If you’ve been longing for a great tragicomedy since Desperate Housewives ended in 2012, then look no further than Netflix’s new series, Dead to Me. The show consists of 10 half-hour episodes, so it’s totally worthy of a one-night binge on a cold Saturday night when you can’t be bothered going out.

Produced by Liz Feldman (2 Broke Girls), Dead to Me chronicles the lives of upper-middle-classed widower, Jen (Christina Applegate) and Judy (Linda Cardellini) who Jen develops an unlikely friendship with after meeting at a grief support group.

The show is set a few months after Jen’s husband, Ted is killed in a hit-and-run in their affluent California neighbourhood. Jen is left widowed with two young children and an unsolved hit-and-run that haunts her life. When she’s not working as a realtor or looking after her children, Jen meticulously inspects any cars in the neighbourhood with what she refers to as “human-sized dents” in a desperate attempt to find her late husband’s killer.

Right from the start of episode one I was immediately hooked by the wit and cynicism of Applegate’s character. After giving her a condolence “Mexican lasagne”, her neighbour Karen tells Jen that she “just can’t imagine what [she’s] going through.” Jen wittily replies, “Well, it’s like if your husband got hit by a car and died suddenly and violently. Like that.”

Much like Desperate Housewives, the show tackles serious, traumatic issues while sprinkling just the right amount of wit and humour to keep you sane throughout the constant twists and turns of the story.

After months of struggling to come to terms with her grief and anger issues, Jen attends a grief support group. Here she meets Judy who instantly juxtaposes her cynical, aggressive take on widowhood. Although completely uninterested at first, Jen and Judy eventually develop a strong bond over their mutual struggles and losses.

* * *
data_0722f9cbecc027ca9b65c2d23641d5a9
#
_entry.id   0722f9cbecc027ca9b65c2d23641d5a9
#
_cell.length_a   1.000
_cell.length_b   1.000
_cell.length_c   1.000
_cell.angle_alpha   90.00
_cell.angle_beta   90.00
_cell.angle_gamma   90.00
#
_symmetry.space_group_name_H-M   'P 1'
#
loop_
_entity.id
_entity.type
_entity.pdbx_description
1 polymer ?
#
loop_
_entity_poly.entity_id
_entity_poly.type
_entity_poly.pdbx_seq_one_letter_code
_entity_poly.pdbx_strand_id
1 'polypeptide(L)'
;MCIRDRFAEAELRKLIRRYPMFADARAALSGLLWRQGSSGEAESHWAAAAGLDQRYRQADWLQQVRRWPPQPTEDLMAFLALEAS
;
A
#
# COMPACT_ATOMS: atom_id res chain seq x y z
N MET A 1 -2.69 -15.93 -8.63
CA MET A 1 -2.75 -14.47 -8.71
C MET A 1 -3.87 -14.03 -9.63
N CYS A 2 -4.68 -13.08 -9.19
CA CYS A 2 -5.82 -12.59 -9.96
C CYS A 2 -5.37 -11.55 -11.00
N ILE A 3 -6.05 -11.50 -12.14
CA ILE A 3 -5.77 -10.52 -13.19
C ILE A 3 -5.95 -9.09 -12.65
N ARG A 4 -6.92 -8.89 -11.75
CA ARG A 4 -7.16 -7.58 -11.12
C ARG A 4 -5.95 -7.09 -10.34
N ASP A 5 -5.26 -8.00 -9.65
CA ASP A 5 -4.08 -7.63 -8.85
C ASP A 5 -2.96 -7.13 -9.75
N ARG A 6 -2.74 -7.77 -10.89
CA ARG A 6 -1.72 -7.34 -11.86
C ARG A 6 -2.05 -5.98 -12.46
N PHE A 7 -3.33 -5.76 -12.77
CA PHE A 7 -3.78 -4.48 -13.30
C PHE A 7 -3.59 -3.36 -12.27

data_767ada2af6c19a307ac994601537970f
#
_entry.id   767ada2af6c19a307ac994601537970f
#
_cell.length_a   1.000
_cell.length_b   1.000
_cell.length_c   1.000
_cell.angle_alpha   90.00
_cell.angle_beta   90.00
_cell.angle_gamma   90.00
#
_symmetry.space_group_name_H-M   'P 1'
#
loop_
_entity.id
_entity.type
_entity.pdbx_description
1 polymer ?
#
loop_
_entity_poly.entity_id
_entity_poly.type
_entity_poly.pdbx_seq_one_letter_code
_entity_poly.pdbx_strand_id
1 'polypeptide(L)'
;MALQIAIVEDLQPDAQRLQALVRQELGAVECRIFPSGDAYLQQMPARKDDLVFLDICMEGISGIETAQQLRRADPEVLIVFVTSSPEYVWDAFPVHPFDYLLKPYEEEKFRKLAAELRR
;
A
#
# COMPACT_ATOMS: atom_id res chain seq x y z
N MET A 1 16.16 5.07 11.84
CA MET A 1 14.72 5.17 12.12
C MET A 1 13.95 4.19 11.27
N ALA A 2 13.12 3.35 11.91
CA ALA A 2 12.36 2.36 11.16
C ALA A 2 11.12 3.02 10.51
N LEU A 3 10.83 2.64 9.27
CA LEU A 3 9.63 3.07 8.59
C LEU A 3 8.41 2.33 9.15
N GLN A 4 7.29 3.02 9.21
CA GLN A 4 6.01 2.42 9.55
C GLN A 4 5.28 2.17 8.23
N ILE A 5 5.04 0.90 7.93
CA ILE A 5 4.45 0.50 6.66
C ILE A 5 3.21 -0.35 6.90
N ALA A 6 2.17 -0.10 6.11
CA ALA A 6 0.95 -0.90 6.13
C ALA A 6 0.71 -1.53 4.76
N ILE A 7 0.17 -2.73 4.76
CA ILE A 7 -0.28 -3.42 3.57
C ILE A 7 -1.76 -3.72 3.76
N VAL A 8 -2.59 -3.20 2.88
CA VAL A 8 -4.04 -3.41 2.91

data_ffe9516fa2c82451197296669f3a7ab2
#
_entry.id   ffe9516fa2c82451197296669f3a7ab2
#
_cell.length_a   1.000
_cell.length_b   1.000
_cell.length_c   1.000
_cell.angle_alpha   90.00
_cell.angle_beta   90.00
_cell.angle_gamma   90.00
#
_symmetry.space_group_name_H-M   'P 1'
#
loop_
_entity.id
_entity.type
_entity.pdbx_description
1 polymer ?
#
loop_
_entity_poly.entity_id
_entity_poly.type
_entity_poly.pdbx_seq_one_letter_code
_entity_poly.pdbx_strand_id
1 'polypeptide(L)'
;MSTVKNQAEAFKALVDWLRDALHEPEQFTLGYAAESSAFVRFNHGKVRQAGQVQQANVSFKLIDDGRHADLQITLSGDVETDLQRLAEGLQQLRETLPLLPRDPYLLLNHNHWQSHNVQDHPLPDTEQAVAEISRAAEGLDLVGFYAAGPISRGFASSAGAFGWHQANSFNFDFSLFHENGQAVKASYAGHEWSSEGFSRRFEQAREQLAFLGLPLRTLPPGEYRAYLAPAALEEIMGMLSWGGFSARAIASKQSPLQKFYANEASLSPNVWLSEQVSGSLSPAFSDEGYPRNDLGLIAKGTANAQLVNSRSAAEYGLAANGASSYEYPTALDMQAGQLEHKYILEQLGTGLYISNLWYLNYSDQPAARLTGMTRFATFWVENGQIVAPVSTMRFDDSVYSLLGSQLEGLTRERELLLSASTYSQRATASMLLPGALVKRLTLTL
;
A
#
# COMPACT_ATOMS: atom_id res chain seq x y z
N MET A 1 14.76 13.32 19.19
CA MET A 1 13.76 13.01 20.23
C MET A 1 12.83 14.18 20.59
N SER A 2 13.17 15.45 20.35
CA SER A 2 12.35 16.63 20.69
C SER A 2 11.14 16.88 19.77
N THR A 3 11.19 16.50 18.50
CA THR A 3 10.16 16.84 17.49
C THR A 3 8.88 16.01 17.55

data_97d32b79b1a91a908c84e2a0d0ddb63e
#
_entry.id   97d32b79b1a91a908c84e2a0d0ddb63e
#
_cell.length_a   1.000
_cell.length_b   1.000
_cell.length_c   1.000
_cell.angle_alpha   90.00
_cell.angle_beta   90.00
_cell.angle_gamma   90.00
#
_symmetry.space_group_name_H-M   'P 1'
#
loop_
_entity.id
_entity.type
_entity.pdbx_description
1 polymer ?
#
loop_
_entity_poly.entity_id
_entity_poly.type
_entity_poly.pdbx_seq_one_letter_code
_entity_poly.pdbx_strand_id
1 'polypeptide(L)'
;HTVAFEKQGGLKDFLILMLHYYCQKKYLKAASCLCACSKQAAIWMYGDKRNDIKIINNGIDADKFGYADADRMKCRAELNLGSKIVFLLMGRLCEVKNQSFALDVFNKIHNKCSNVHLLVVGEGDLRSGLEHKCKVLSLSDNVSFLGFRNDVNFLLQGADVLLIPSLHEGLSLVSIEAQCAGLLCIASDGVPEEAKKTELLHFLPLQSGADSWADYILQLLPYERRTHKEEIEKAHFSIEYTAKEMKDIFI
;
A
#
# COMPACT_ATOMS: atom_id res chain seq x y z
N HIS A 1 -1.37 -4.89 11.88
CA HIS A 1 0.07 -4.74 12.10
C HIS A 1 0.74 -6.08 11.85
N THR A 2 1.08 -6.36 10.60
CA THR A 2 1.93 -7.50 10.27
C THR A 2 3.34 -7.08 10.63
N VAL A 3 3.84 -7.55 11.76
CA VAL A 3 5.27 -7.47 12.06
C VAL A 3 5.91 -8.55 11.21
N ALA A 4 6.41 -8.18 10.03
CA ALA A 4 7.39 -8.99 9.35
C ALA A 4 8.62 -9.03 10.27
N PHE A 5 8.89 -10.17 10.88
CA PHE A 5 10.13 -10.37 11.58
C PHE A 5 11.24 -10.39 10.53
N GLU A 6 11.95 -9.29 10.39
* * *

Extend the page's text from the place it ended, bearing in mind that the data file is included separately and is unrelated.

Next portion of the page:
Right from the get-go the two grieving women are polar opposites and continue to juxtapose each other throughout the series. Jen is an uptight, impulsive, upper-middle classed widower with cynicism and anger issues. Judy is a compassionate, affectionate woman whose actions are always calculated and well-informed. The two characters chronicle different ways we handle grief. This makes them incredibly relatable despite their massive flaws (and trust me when I say these women are f***** up).

For a show that’s only five hours long, Dead to Me‘s character development is truly phenomenal. Both Applegate and Cardellini put on stellar performances that immediately make you feel like there’s a part of you in Jen and Judy. After a night of binge-watching, I felt like the show had chewed me up and spat me back out. I felt confused and, strangely, connected to the characters, and was begging for more.

This show is just very real. We’re introduced to two affluent women that lived seemingly perfect lives. They have huge houses, attractive partners and impressive careers until everything changes. The women who seemed to have it all are then forced to struggle with the kind of grief, trauma and stress that doesn’t discriminate.

Despite a major curve-ball in the first episode, Judy (a complete stranger) eventually moves in with Jen and her children. This begins a friendship dynamic that will keep you on the edge of your seat for the remainder of the season.

Spoiler alert: there is more to Judy than it seems.

Dead to Me is technically a comedy, but the show doesn’t just fit in one box. Much like grief in real life, the show takes you on a journey of pain, sadness, humour and confusion throughout the series to help you relate to the characters on a deeper level.

Both actors put on incredible performances throughout the season, which is unsurprising to say the least. However, it was Applegate’s performance in this show that had me hooked from the first episode. Chistina Applegate’s character in Dead to Me is much more complex and layered than many of her previous comedic roles, but she still gave a stellar performance.

The show covers a wide range of sensitive topics; from infertility to infidelity in a confronting, yet relatable way. Even if you haven’t dealt with grief in the same way as Jen and Judy, there is no doubt you’ll relate to the pair.

I hate to draw the Desperate Housewives comparison again, but as a final ode to the greatest show of the noughties, we’re going to end it with just one more. Like Housewives, this is probably the kind of show that your boyfriend/husband (or you if you’re a man) is immediately going to want to cringe at. But trust me when I say this is not a chick flick.

Dead to Me has more layers than Shrek, so this is the new show that I’m pitching to EVERYONE. I’ve already told my mum, my dad and my boyfriend about it, and you should too.